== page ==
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VERSES,

COPIED FROM THE WINDOW OF AN OBSCURE

LODGING-HOUSE IN LONDON.

STRANGER, whate'er thou art, whose restless mind,
Like me, within these walls, is cribb’d, confin’d,*
Learn how each want, that heaves our mutual sigh,
A woman's soft solicitudes supply!
From her white breast retreat all rude alarms,
Or fly the cirele of her magic charms;
While souls exchang’d alternate grace acquire,
And passions catch from passions glorious fire.
What tho' to deck this roof no arts combine,
Such forms as rival ev'ry fair but mine;
No nodding plumes our humble couch above,
Proclaim each triumph of unbounded love;
No silver lamp, with sculptur'd Cupids gay,
O’er yielding beauty pours its midnight ray ;
Yet Fanny's charms could time's slow flight beguile,
Sooth ev'ry care, and make this dungeon smile ;
In her, what kings, what saints have wish'd is given,
Her heart is empire, and her love is heaven!

Monthly Miscellany.

* Macbeth,

THE TEAR.

How prone the bosom is to sigh!
How prone to weep the human eye!
As thro’ this painful life we steer,
This valley of the sigh and tear.

When saints lift up their souls in pray’r,
Redeemed from sin, remorse and care,
Possess'd with hope and holy fear,
'Tis then the Christian's pious tear.

When ev'ry parting pang is o'er,
And friends, long absent, meet once more,
Fraught with delight, and love sincere,
'Tis then sweet friendship’s joyful tear.

When, by the heart, with sorrow griev'd,
A thousand blessings are receiv'd, :
With ev'ry comfort that can cheer,
'Tis then bright virtue's graceful tear.

When two fond lover's doom'd to part,
Feel deadly pangs invade their heart;
Torn from the object each holds dear,
'Tis then, alas! the parting tear.

Where wretches on the earth reclin'd,
Their doom of condemnation sign’d;
(The end of earthly being near)
'Tis then soft pity's gentle tear.

Where one friend sees another bleed,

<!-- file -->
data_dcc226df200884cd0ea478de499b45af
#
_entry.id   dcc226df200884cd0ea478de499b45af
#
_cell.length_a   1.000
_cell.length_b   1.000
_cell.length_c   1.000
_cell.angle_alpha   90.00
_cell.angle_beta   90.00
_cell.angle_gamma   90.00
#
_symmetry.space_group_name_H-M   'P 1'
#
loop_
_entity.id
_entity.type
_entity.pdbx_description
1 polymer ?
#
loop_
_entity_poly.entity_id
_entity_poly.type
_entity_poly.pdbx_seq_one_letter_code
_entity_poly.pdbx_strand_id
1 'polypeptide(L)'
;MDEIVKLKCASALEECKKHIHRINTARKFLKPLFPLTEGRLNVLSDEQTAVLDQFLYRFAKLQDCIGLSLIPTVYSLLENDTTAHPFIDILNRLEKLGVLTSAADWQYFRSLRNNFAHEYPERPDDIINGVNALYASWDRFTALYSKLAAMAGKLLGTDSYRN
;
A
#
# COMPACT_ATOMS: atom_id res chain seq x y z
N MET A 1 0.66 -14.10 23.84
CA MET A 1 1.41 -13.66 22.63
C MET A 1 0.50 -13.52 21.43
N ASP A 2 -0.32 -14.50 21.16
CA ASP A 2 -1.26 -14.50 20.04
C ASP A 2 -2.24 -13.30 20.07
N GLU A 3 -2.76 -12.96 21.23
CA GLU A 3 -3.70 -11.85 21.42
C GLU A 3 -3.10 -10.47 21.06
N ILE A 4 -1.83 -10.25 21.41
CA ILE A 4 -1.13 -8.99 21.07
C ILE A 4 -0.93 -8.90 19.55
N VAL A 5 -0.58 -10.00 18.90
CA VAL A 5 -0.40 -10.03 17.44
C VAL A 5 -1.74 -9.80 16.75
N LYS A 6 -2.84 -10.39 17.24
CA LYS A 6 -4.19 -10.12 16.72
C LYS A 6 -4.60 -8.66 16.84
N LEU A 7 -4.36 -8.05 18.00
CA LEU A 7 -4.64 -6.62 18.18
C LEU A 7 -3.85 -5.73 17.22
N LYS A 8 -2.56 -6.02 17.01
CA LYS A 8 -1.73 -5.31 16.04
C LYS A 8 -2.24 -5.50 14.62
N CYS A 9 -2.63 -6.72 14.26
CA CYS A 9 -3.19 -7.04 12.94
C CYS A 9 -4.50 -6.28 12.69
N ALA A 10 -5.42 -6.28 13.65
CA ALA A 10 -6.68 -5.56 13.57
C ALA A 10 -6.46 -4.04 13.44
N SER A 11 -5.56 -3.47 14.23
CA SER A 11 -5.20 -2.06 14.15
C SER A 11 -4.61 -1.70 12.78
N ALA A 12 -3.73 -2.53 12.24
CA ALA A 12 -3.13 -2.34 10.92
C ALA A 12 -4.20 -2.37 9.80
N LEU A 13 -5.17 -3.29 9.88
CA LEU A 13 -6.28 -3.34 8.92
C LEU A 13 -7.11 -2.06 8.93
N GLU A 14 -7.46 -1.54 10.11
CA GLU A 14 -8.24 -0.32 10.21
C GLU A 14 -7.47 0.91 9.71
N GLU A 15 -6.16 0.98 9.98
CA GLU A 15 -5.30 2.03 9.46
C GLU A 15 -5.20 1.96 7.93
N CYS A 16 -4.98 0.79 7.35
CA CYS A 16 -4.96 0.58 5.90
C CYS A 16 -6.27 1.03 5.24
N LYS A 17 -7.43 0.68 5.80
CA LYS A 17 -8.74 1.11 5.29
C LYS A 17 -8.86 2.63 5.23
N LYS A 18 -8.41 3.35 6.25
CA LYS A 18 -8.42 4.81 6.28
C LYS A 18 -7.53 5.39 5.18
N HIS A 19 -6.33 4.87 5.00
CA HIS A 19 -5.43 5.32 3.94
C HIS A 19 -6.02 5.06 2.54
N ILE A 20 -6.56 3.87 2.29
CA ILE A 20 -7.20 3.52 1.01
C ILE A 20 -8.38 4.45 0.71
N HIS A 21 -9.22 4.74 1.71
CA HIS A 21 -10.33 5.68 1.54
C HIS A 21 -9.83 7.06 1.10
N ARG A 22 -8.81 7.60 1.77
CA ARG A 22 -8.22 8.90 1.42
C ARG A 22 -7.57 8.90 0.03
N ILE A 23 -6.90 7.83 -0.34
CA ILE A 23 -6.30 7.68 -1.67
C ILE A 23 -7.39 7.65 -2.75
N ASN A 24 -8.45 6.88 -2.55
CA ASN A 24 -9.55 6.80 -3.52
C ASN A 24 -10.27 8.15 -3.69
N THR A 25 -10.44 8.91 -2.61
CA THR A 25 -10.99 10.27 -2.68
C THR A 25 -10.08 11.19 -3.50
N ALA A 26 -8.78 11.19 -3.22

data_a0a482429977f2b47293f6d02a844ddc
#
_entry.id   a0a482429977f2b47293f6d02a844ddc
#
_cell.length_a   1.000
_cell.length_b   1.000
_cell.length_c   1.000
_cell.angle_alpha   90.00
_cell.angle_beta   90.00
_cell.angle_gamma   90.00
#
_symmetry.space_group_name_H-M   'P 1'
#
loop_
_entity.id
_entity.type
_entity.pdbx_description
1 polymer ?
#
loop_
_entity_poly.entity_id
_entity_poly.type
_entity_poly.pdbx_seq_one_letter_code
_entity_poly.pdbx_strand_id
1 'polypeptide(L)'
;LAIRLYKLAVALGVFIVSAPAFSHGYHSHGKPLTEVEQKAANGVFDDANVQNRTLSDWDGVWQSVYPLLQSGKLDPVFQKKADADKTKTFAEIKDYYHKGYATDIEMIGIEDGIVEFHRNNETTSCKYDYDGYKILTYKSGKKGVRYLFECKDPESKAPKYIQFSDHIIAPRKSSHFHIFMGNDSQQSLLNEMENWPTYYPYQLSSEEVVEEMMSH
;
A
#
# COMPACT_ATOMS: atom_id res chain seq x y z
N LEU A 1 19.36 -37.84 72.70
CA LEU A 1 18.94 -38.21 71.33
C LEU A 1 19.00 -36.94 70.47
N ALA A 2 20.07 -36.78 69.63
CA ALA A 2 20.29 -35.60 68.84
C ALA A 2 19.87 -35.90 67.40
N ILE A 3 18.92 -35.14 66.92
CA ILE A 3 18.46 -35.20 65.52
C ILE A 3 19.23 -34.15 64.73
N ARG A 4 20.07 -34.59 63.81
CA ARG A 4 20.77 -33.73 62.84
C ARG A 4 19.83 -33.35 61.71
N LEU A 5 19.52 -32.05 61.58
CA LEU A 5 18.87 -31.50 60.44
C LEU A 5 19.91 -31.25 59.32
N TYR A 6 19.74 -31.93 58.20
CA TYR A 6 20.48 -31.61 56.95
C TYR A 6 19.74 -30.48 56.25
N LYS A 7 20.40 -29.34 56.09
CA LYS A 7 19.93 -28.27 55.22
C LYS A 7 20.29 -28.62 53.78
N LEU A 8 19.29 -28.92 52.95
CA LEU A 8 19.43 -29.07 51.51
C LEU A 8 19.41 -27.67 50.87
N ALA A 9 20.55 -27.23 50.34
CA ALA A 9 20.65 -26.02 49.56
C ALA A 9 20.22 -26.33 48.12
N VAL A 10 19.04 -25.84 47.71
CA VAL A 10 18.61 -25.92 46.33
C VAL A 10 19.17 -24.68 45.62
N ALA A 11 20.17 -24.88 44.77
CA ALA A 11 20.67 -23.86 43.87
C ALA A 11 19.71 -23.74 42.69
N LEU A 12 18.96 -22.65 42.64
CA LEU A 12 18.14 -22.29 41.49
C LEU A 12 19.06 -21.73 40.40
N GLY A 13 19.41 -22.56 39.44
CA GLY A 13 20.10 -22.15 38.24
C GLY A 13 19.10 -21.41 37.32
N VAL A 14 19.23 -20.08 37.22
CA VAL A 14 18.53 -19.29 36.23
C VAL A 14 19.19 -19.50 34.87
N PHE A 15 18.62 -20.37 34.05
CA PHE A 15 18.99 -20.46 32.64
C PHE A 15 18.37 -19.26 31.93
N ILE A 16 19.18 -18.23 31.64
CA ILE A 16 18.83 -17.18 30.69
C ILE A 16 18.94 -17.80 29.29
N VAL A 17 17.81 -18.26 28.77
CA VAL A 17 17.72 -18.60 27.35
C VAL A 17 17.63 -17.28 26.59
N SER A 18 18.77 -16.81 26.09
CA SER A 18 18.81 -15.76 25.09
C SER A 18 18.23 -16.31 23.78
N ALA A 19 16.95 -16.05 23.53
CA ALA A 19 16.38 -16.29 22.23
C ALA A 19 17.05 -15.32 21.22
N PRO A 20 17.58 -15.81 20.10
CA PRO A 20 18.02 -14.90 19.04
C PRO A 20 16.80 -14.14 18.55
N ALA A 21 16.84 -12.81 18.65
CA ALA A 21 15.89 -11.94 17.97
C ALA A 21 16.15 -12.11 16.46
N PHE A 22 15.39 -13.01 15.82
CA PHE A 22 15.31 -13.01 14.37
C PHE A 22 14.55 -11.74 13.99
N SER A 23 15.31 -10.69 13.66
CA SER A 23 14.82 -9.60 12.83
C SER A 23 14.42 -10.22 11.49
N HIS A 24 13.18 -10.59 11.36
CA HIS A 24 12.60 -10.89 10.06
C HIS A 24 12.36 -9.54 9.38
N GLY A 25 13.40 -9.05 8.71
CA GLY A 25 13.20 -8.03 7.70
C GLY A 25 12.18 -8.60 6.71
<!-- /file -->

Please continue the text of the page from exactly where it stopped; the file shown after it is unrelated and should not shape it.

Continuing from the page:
Or suffer anguish, pain, or need,
Then, then, involv'd in smart severe,
We drop the sympathetic tear.

If, on some lovely creature's face,
Rich in proportion, colour, grace,
A pearly drop should once appear,
'Tis then the lovely beauteous tear.

When mothers (O! the grateful sight)
Their children view with fond delight;
Surrounded by a charge so dear,
'Tis then the sweet maternal tear.

When lovers see the beautious maid,
To whom their fond attention's paid,
With conscious blushing sobs draw near,
'Tis then the humble pleading tear.

When two dear friends, of kindred mind,
By ev'ry gen'rous tie conjoin'd,
Behold their dreadful parting near,
'Tis then, O! then, the bitter tear.

But when the wretch, with sins oppress'd,
Strikes in an agony his breast;
When torn with guilt, distress, and fear,
'Tis then the best, the saving tear.

Monthly Miscellany.

ODE,

BY JOHN RANNIE.

I cannot but remember such things were,
And were most precious to me.

SHAKESPEARL.

Scenes of my youth! ye once were dear,

Tho' sadly I your charms survey; I once was wont to linger here,

From early dawn to closing day. Scenes of my youth! pale sorrow flings

A shade o'er all your beauties now; And robs the moments of their wings,

That scatter pleasure as they flow. While, still, to heighten ev'ry care,

Reflection tells me, such things were.

'Twas here a tender mother strove

To keep my happiness in view; I smild beneath a parent's love,

That soft compassion ever knew.

In whom the virtues all combin'd;

Ou whom I could with faith rely; To whom my heart and soul were join'd,

By mild affection's primal tie! Who smiles in heav'n, exempt from care, Whilst I remember, such things were.

'Twas here, where calm and tranquil rest

O’erpays the peasant for his toil, That, first in blessing, I was bless'd

With glowing friendship’s open smile. My friend far distant dooin’d to roam,

Now braves the fury of the seas ; He fled his peaceful happy home,

His little fortune to encrease. While bleeds afresh the wound of care, When I remember, such things were.

'Twas here, ev’n in this silent grove,

I fondly gaz'd on Laura's charms, Who, blushing, own'd a mutual love,

And melted in my youthful arms. 'Tho' hard the soul-conflicting strife,

Yet fate, the cruel tyrant, bore Far from my sight the charm of life

The lovely maid whom I adoré. 'Twould ease my soul of all its care, Cou'd I forget that such things were.

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